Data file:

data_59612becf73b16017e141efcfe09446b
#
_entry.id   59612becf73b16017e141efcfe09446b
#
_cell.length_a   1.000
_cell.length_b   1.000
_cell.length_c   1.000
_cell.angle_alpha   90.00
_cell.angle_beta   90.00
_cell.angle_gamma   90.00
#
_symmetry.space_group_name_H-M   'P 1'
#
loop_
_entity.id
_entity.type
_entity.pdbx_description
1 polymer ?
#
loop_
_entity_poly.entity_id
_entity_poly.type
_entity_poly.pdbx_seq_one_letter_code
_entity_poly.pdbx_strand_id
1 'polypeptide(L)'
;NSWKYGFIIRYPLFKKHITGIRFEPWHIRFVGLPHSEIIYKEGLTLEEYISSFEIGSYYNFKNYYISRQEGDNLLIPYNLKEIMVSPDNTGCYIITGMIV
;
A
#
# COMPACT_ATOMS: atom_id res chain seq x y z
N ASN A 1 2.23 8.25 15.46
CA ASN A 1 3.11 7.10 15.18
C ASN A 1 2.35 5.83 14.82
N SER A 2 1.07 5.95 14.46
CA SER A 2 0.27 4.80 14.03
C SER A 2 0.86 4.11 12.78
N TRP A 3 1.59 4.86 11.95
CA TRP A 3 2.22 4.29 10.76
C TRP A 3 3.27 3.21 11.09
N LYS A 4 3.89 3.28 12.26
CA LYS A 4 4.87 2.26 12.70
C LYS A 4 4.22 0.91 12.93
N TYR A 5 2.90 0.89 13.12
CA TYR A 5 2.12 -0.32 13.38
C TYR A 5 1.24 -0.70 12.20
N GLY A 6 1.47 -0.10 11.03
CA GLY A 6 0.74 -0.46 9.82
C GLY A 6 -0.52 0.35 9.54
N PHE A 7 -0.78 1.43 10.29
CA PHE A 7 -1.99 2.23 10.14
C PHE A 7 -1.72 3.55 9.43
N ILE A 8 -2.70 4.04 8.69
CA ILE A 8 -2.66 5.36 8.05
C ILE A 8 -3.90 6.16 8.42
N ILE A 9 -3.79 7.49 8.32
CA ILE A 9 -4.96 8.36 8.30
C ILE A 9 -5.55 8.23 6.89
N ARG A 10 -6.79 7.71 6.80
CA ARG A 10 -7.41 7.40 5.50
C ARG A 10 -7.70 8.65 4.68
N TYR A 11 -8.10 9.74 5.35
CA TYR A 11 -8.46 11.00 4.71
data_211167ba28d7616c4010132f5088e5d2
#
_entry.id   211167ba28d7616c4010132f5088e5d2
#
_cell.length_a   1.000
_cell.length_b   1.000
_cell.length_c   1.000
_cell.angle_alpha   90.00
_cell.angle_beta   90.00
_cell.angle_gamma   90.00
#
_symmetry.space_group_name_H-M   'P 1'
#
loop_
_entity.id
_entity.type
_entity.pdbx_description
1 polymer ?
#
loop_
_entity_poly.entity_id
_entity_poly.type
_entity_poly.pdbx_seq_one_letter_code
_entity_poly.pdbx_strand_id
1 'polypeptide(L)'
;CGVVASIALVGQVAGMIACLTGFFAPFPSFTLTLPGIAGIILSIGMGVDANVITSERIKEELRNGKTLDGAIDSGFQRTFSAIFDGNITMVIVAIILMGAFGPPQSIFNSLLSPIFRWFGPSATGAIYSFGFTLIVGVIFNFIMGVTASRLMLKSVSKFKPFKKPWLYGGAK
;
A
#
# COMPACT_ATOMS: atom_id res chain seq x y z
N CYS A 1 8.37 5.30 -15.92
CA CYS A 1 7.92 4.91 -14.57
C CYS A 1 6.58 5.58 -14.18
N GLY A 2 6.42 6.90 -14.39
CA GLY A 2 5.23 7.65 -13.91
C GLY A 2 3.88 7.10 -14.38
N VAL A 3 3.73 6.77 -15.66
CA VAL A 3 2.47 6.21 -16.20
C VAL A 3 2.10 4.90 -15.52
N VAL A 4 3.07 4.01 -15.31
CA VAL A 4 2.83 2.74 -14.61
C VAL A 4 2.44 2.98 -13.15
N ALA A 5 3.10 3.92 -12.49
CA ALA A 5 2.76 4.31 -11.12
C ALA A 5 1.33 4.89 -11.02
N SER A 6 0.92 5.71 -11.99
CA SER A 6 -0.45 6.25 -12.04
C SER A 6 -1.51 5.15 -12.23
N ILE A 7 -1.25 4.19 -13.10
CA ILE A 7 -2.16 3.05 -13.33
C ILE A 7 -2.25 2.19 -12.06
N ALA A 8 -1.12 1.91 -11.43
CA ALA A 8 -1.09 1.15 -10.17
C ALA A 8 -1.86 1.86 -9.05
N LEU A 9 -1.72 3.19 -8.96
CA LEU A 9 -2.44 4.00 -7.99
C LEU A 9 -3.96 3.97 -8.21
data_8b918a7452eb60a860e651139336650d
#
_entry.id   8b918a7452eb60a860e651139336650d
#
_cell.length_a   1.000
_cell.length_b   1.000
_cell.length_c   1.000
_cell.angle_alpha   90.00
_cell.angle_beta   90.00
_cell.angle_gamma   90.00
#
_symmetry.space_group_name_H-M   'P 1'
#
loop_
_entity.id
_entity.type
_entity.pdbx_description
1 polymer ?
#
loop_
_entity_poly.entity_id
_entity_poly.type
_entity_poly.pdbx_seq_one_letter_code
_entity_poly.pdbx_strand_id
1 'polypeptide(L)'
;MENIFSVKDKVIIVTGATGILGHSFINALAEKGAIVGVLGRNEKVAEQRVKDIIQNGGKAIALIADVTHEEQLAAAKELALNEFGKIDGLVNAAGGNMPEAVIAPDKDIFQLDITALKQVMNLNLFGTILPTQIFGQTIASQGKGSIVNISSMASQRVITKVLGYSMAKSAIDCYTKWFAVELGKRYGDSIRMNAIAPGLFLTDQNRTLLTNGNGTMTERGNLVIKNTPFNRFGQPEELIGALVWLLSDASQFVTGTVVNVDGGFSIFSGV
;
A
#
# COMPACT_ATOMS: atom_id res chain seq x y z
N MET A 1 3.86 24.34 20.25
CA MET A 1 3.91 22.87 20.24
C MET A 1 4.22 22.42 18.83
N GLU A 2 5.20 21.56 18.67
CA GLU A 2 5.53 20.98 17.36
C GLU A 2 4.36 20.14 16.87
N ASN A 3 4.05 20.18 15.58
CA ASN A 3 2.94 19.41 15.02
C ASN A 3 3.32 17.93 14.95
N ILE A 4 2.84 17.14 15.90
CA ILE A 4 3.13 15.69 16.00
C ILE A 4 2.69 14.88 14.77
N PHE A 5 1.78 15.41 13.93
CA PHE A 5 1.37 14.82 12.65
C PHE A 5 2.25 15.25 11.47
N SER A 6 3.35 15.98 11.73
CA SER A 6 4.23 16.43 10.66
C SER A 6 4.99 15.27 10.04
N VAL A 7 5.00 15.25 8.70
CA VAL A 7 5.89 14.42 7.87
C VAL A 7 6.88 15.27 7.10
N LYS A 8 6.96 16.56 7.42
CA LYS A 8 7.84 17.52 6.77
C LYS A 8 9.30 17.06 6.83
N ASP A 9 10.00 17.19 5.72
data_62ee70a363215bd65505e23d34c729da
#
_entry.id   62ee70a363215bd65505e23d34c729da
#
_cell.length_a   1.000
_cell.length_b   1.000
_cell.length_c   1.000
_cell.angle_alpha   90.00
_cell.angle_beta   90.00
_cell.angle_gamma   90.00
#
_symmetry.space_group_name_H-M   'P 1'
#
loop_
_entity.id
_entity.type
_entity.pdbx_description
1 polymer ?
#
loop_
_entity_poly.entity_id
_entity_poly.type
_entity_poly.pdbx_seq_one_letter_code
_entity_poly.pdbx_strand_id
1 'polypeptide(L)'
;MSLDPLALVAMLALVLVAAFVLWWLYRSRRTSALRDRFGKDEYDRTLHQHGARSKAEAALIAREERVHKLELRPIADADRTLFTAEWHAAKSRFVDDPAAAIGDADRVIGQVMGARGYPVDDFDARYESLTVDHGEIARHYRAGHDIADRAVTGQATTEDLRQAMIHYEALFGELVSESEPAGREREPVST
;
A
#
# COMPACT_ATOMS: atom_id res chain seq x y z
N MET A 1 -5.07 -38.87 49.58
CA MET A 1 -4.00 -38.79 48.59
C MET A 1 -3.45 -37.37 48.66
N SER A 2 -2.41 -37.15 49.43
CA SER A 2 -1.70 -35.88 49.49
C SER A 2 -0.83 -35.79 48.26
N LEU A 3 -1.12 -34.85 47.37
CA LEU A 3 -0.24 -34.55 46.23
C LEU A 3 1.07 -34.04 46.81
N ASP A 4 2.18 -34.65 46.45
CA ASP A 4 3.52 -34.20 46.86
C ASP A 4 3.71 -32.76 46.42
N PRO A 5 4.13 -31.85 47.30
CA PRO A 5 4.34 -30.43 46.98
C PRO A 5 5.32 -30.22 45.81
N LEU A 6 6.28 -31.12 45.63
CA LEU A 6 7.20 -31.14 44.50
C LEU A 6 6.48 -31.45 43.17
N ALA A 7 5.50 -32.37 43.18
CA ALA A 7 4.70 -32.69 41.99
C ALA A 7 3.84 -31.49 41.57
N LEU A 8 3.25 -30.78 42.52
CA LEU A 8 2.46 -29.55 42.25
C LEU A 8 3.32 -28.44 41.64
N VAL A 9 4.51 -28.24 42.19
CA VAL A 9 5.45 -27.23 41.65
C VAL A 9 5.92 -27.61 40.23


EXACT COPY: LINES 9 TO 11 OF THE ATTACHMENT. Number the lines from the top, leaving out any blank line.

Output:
_cell.angle_beta   90.00
_cell.angle_gamma   90.00
#